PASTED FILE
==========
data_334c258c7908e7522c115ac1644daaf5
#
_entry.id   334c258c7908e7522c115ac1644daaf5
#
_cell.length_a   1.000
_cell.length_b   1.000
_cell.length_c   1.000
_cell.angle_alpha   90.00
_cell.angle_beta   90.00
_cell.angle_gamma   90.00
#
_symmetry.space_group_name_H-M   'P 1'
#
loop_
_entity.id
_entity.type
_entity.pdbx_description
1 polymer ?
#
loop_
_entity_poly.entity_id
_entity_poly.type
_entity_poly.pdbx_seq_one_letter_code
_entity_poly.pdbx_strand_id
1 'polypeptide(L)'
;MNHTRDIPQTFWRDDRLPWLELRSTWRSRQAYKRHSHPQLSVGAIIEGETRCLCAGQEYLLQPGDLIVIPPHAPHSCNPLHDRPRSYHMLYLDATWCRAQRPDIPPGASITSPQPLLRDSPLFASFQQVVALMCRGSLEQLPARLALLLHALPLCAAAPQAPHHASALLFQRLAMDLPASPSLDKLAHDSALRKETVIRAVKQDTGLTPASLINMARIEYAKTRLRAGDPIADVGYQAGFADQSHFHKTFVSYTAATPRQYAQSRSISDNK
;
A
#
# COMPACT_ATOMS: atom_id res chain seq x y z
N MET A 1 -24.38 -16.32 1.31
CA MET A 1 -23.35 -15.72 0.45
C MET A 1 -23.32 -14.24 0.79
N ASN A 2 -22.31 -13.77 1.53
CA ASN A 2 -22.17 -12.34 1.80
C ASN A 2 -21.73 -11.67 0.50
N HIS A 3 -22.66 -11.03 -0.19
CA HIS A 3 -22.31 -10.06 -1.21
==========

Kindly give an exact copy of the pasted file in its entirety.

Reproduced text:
data_334c258c7908e7522c115ac1644daaf5
#
_entry.id   334c258c7908e7522c115ac1644daaf5
#
_cell.length_a   1.000
_cell.length_b   1.000
_cell.length_c   1.000
_cell.angle_alpha   90.00
_cell.angle_beta   90.00
_cell.angle_gamma   90.00
#
_symmetry.space_group_name_H-M   'P 1'
#
loop_
_entity.id
_entity.type
_entity.pdbx_description
1 polymer ?
#
loop_
_entity_poly.entity_id
_entity_poly.type
_entity_poly.pdbx_seq_one_letter_code
_entity_poly.pdbx_strand_id
1 'polypeptide(L)'
;MNHTRDIPQTFWRDDRLPWLELRSTWRSRQAYKRHSHPQLSVGAIIEGETRCLCAGQEYLLQPGDLIVIPPHAPHSCNPLHDRPRSYHMLYLDATWCRAQRPDIPPGASITSPQPLLRDSPLFASFQQVVALMCRGSLEQLPARLALLLHALPLCAAAPQAPHHASALLFQRLAMDLPASPSLDKLAHDSALRKETVIRAVKQDTGLTPASLINMARIEYAKTRLRAGDPIADVGYQAGFADQSHFHKTFVSYTAATPRQYAQSRSISDNK
;
A
#
# COMPACT_ATOMS: atom_id res chain seq x y z
N MET A 1 -24.38 -16.32 1.31
CA MET A 1 -23.35 -15.72 0.45
C MET A 1 -23.32 -14.24 0.79
N ASN A 2 -22.31 -13.77 1.53
CA ASN A 2 -22.17 -12.34 1.80
C ASN A 2 -21.73 -11.67 0.50
N HIS A 3 -22.66 -11.03 -0.19
CA HIS A 3 -22.31 -10.06 -1.21